In a week when much of the international law attention has been focused on the ICC and its arrest warrant against President Bashir of Sudan, little attention has been afforded to the news that Iran is currently hosting a conference looking into the possibility of seeking prosecution of a number of Israeli officials for alleged “war crimes, invasion, occupation, genocide and crimes against humanity”, in relation to the recent military activities in Gaza. We have previously covered the question and related issues here, here and here. But earlier this week, the NY Times reported that, while the Office of the Prosecutor of the ICC, following a complaint from the Palestinian Authorities, is looking into whether or not the ICC has jurisdiction, Iranian prosecutors are currently investigating alleged crimes committed by, inter alia, Ehud Olmert, Defense Minister Ehud Barak and Mossad Chief Meir Dagan. At the same time, Iran has requested assistance from Interpol with the aim of securing the apprehension of the Israeli officials.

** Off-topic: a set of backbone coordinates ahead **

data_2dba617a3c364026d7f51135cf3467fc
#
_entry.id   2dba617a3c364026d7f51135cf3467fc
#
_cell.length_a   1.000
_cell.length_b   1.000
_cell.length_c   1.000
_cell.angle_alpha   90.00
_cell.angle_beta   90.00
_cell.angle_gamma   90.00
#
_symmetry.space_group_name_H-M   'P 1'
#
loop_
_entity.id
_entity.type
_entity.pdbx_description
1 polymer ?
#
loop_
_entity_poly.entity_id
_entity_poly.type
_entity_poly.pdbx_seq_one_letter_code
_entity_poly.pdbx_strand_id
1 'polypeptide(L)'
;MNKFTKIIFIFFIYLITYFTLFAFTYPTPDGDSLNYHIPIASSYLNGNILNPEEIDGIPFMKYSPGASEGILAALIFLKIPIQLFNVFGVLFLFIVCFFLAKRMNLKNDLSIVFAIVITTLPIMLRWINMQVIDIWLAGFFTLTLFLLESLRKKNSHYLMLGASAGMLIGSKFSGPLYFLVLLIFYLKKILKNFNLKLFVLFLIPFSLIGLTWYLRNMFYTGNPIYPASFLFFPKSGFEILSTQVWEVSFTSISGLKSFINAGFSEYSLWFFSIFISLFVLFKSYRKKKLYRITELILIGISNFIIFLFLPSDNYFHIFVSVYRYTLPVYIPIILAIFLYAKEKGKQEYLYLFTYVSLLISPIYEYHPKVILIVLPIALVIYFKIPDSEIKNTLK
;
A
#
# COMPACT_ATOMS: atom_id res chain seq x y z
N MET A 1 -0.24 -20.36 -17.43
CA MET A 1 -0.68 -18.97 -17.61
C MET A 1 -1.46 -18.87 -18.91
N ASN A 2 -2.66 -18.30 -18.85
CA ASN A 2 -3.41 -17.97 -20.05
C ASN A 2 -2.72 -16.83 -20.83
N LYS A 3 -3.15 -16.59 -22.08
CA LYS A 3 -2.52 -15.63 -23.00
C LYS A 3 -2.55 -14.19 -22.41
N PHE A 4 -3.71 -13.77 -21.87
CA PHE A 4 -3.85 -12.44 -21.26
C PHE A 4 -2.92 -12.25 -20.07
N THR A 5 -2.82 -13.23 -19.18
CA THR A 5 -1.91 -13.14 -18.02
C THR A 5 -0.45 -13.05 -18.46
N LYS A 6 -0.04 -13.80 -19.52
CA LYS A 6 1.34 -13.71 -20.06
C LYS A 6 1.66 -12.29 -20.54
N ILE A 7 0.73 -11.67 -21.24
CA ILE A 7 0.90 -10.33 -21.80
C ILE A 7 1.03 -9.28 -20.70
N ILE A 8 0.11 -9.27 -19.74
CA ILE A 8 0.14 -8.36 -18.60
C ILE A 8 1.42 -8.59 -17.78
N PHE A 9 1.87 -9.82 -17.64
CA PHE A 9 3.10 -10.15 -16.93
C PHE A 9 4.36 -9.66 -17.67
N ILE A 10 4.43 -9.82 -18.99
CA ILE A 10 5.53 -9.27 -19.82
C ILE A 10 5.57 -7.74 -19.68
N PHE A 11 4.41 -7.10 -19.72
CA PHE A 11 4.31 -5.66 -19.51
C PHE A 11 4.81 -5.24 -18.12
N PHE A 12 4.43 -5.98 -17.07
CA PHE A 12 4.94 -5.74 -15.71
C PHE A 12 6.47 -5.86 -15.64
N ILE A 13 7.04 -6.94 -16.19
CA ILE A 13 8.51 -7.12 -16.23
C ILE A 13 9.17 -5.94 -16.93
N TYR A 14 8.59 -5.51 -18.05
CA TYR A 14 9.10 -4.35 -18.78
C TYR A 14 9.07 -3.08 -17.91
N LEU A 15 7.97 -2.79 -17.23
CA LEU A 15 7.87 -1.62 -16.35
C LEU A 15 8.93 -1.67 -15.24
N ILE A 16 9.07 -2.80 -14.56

This seems like a long shot and it is highly unlikely that many states (if any at all) or Interpol will corroborate with Iran’s request for assistance. Likewise, the grounds for Iran asserting jurisdiction may be improbable, at least under international law, as not all of the alleged crimes are covered by so-called universal jurisdiction. Of course, this does not rule out the possibility that Iran will assert jurisdiction in accordance with its domestic law (e.g. under the principle of passive personality should it be provided for), which may afford it jurisdiction of various crimes committed outside its territory. In addition, the issue of immunity of heads of state and other officials may prove an issue, although Wednesday’s arrest warrant against Bashir points in the other direction. The Times reports that, in spite of the slim chances of Iran securing custody over any of the Israelis sought, it will go ahead with “a symbolic trial in Tehran” and prosecute the alleged offenders in absentia. If the chances of the ICC prosecution in relation to the Gaza conflict are slim, the chances of Iranian prosecution look somewhat higher. Evidently, however, such a trial would seem to lack basic legitimacy and would have very limited legal effect outside Iran.